Meet Me Where I Am | Organization for Autism Research


Being aware of something means “the quality or state of being aware.” It is not active and takes little to no effort. Acceptance, in contrast, requires action—making an effort to understand and approve of another. As noted by Kassiane S., a blog post writer on the ASAN website, “Acceptance of autistic people, like acceptance of pretty much all people, involves moving past surface impressions.” The most effective way to move past those surface impressions is to talk with people who live the experience every day. People with autism, in other words.

To highlight the importance of acceptance, the theme of this issue of The OARacle, we asked young adults with autism what acceptance means to them. Why is it important? What can others do to make people with autism feel accepted? What are the biggest barriers to autism acceptance?


The Most Importance Acceptance is Self-Acceptance

Acceptance means listening and treating somebody without judgment, treating another person without double standards or biases. The most important acceptance however, is personal acceptance. How do you feel about having autism? Is it a strength or weakness? Is it something you’re proud or ashamed of? I believe it is very hard to be accepted by others if you can’t accept yourself.

A positive environment and understanding of neurodiversity is critical to success, illustrated by many studies. If we, the neurodiverse community, are accepted without judgment, we can be better understood by the neurotypical community. Being honest about your own limitations is also a big part of acceptance. We, like everyone else, are not perfect, and have things we struggle with, which will differ from person to person. Self-acceptance means not seeing yourself solely as someone who is burdened, but also not seeing yourself as someone who is mistake-free.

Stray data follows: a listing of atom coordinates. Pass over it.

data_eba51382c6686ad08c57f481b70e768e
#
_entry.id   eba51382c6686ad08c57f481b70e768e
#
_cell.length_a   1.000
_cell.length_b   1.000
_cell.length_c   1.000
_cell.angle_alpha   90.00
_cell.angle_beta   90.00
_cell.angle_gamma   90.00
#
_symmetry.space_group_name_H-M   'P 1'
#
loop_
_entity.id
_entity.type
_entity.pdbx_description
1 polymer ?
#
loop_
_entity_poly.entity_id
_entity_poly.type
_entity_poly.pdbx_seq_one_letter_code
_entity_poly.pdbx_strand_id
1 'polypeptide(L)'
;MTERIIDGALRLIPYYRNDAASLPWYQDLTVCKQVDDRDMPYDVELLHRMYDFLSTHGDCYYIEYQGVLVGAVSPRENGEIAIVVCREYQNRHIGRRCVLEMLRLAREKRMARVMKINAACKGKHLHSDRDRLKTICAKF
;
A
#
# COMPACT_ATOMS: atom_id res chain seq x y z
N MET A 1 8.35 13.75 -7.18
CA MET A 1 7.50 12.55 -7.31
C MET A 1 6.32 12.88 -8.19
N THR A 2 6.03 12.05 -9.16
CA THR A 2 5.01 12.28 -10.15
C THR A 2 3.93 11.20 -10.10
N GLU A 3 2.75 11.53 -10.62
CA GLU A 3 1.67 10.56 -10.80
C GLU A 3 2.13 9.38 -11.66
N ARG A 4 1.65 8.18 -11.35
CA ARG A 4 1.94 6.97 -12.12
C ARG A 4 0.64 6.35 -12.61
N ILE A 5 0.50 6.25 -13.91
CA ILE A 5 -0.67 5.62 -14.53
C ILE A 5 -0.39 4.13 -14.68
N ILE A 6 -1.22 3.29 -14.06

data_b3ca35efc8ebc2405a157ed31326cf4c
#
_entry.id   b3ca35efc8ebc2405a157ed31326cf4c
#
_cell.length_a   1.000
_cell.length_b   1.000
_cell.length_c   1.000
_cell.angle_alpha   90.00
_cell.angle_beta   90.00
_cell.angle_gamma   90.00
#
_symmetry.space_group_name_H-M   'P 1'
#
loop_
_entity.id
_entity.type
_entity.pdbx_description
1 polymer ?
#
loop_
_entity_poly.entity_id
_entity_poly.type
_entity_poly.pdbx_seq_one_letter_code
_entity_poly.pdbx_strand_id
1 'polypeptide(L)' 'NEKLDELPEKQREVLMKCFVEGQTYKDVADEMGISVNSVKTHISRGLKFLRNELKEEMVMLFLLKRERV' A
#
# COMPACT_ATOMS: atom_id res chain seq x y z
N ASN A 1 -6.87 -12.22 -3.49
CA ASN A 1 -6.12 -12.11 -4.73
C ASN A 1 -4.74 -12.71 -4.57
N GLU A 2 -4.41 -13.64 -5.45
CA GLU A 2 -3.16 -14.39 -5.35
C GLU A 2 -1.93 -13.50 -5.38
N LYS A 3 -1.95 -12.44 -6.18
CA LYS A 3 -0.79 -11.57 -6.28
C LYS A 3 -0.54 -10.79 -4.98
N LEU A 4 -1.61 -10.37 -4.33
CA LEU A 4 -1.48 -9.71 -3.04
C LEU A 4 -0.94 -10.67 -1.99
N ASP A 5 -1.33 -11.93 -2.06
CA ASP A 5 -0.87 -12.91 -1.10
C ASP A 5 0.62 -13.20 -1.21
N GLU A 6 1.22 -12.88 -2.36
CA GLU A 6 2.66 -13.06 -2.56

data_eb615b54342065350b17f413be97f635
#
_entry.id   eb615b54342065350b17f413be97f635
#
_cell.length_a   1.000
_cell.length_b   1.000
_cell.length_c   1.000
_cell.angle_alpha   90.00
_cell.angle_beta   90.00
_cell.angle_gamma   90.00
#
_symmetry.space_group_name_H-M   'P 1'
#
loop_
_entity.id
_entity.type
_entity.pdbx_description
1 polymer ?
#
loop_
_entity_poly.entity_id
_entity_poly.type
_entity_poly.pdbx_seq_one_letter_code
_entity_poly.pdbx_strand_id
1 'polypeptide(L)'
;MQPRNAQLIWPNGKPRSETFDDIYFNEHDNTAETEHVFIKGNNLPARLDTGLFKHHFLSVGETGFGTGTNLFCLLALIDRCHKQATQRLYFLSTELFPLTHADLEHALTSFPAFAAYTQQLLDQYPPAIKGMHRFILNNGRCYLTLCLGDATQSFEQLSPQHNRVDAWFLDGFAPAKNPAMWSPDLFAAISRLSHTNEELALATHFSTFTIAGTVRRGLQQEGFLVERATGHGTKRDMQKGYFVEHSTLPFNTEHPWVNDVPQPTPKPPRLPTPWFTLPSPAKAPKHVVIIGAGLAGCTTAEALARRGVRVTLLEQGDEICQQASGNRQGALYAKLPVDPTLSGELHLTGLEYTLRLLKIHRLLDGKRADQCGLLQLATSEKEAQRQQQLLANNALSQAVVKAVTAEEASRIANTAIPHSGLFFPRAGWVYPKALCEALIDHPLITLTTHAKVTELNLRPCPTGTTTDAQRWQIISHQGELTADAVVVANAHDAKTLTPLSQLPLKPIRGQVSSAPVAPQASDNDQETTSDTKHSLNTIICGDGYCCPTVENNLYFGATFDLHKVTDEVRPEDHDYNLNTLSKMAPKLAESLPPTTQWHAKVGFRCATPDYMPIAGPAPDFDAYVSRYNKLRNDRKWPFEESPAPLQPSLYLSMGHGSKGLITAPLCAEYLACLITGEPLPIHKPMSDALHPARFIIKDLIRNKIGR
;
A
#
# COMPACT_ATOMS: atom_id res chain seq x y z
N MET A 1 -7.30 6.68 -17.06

Negative stereotypes create a difficult and judgmental environment in schools and workplaces and can prevent disclosure and self-advocacy of the person with autism from occurring.

A lack of personal acceptance is something I have also seen as a barrier to many with autism. Many times I have seen people afraid to disclose their autism to others, with a few expressing their shame and worry of discrimination. From personal experience, I have learned the value of wearing autism proudly on my sleeve rather than something to be ashamed of. Because of my willingness not only to disclose my autism, but teach others about it, many companies and organizations have been extremely interested in talking to me.

Some things people can do to include people with autism include involving us in clubs and activities, talking to us nonjudgmentally, and treating us with respect as they would any other person!

Ben VanHook is a 20-year-old college student who has just completed his junior year at Mercyhurst University. He has been very active and involved in autism advocacy through talking and communicating with companies such as MITRE and Amazon and interning at StemSkills and, most recently, Crossroads Campaigns.

Acceptance of the Contributions We Can Make

I think that acceptance for people with autism is necessary in the workplace. People with autism can be incredibly intelligent and have many strengths to offer employers. Networking is important for people to find opportunities to work in competitive fields and use their intelligence effectively. In order for people with autism to network and make connections, they need to be accepted. One barrier to this is the lack of understanding of the way that people with autism socialize and communicate differently. This may prevent them from networking altogether or their different social skills may cause other people to underestimate their intelligence and abilities, and not give them an opportunity for employment or promotion because of an unawareness about their differences.

It is important for me to be accepted so that I can get a job in the exciting career of cybersecurity, which I will also use to start my own business in the future.